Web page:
More from Breakout:

    'Common sense' says look out for a market drop

    American Apparel deadline looms

    Stocks, bonds, cash and...wine?

  • Welcome back Charney? American Apparel saga gets weirder

    Jeff Macke at Breakout 2 yrs ago

    Shares of American Apparel (APP) spiked 27% in less than half an hour on Friday after word leaked out that former CEO Dov Charney had found a sugar daddy backer to help him regain control of the company. The backer, a firm called Standard General, was set to buy more than 10% of outstanding American Apparel shares then sell them to Charney who already owns more than 27% of the company.

    Over the weekend American Apparel's board adopted a poison pill that was filed as an 8-K this morning. This new so-called "modification to rights" says Charney's deal with Standard General won't increase his voting rights, effectively defeating the purpose of the agreement.

    All of this is in the context of American Apparel's default on a $10 million loan from Lion's Capital. The default was triggered when the board ousted Charney on June 18th. In a darkly ironic twist British Based Lion's Capital has given American Apparel until July 4th to refinance the loan or, and this is where it gets weird, possibly bring back Dov Charney.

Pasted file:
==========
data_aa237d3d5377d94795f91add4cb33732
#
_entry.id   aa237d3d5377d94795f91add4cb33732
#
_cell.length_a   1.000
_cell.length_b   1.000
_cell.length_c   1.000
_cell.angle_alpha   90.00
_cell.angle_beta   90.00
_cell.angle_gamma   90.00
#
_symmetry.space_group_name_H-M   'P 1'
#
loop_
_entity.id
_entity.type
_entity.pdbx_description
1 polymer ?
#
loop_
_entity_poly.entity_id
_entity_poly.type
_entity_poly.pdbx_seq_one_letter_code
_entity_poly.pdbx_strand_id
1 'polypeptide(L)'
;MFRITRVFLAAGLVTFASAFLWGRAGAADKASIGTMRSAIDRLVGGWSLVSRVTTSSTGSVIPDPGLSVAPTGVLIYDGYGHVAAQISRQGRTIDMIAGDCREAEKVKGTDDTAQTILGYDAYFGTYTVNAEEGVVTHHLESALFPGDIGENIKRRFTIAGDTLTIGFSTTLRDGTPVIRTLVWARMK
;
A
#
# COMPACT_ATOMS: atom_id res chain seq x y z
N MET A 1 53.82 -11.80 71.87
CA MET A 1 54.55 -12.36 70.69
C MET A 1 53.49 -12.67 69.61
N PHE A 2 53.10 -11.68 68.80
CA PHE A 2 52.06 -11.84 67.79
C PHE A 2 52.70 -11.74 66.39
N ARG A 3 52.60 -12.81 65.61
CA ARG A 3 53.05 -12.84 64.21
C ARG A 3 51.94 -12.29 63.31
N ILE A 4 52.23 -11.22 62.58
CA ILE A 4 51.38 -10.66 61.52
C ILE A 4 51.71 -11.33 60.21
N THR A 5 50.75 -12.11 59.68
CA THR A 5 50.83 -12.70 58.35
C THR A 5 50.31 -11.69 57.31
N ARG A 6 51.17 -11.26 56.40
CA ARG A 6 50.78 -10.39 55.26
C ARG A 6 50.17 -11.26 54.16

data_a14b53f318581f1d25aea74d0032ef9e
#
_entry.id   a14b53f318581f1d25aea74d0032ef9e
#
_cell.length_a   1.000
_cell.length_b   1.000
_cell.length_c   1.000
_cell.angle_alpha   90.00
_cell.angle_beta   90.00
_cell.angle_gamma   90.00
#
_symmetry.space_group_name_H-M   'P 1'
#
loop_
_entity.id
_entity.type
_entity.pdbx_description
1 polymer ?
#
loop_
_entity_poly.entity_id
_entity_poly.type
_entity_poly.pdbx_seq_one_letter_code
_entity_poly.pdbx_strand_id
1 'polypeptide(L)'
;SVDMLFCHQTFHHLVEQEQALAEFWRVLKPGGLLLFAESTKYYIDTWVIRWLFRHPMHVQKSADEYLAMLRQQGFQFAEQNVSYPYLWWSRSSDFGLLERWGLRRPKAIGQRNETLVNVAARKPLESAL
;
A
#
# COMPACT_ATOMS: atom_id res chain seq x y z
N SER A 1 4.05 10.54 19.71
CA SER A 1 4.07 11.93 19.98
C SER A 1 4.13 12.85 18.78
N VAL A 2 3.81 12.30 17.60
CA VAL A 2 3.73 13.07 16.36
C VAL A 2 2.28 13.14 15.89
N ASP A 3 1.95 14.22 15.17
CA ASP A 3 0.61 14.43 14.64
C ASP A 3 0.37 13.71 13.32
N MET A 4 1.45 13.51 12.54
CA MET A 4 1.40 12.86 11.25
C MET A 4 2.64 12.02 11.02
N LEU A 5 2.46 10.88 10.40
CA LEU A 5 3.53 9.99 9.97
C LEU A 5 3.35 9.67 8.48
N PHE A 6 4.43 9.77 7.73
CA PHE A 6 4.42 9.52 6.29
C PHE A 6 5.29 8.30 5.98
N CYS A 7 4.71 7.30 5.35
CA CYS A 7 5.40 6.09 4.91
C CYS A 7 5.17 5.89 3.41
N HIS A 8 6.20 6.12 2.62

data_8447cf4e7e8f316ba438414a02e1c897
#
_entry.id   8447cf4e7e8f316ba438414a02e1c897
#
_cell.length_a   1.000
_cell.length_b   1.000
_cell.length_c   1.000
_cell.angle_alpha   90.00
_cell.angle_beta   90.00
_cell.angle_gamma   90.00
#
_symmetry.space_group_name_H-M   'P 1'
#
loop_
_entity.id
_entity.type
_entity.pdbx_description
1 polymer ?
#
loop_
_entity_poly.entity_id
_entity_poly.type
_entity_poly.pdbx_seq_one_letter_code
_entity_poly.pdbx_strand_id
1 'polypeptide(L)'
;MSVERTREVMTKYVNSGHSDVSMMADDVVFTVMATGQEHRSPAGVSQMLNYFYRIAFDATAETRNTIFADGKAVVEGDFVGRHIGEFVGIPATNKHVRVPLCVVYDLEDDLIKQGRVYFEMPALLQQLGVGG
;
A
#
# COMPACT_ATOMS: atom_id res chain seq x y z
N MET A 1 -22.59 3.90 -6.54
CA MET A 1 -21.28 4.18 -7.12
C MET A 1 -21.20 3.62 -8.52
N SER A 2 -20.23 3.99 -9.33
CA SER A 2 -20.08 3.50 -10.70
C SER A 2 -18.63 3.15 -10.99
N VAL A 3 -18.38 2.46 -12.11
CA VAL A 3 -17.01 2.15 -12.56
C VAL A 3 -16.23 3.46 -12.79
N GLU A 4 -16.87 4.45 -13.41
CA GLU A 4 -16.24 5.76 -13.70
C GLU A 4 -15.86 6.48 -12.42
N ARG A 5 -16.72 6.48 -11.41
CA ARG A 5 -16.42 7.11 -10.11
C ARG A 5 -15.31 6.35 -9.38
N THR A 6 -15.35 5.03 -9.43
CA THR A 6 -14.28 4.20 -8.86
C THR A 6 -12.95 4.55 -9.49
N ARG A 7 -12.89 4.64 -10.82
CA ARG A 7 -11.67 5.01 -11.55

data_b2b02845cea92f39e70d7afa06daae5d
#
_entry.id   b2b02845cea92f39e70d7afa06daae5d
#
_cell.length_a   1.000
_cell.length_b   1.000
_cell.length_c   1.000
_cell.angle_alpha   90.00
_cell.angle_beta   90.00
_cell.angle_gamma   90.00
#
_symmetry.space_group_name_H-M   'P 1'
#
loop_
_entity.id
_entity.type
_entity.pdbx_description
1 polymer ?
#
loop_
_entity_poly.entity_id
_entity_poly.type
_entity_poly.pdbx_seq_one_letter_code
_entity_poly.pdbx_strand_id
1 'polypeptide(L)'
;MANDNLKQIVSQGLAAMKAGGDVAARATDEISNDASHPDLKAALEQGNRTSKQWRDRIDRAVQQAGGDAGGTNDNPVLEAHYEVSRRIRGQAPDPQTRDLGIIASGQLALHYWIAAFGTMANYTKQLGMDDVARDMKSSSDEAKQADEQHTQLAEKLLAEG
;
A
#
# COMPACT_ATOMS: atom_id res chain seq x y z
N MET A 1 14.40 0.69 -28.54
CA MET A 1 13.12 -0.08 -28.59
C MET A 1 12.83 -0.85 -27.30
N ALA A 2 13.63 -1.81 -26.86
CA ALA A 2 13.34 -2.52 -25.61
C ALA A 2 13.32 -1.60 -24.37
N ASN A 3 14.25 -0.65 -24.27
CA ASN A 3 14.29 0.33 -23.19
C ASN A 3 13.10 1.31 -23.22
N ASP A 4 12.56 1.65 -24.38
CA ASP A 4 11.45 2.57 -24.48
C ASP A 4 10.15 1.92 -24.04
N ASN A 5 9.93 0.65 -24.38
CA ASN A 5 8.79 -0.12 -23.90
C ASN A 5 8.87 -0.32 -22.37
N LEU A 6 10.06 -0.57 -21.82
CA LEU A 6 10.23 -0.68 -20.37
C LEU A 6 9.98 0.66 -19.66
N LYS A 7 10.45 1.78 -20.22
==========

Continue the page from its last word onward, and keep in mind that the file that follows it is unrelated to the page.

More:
• 'Common sense' says look out for a market drop

    Jeff Macke at Breakout 2 yrs ago

    What if stocks hit record highs and no one really cared?

    That’s been the story of 2014 thus far and it seems unlikely to change during this holiday shortened week. For the record the mark didn’t close at all time highs on Friday, having sold off for several days while America’s attention was focused on the World Cup. Regardless, with better than 7% gains on the S&P 500 (^GSPC) (including dividends) already in the books this year Hugh Johnson of HJ Advisors says it’s time to play some defense.

    “After the kind of move we had to the upside in 2013 and for that matter even a pretty strong since early April just common sense alone says we might be a little bit pricey or overvalued. It’s going to be tough to make new commitments to the market” Johnson comments in the attached clip.

    That said Johnson is looking at the near term and sees plenty of reasons for caution. The situation in Iraq continues to erode, economic growth has been non-existant, inflation is perking up and, again, there’s that nagging sense that stocks are simply due for a pullback if not outright correction.

  • What fast food workers can learn from Ikea's wage hike

    Jeff Macke at Breakout 2 yrs ago

    The first rule of free market capitalism is that it works at its own pace. The second rule of capitalism is that it does not take kindly to those who try to subvert the first rule.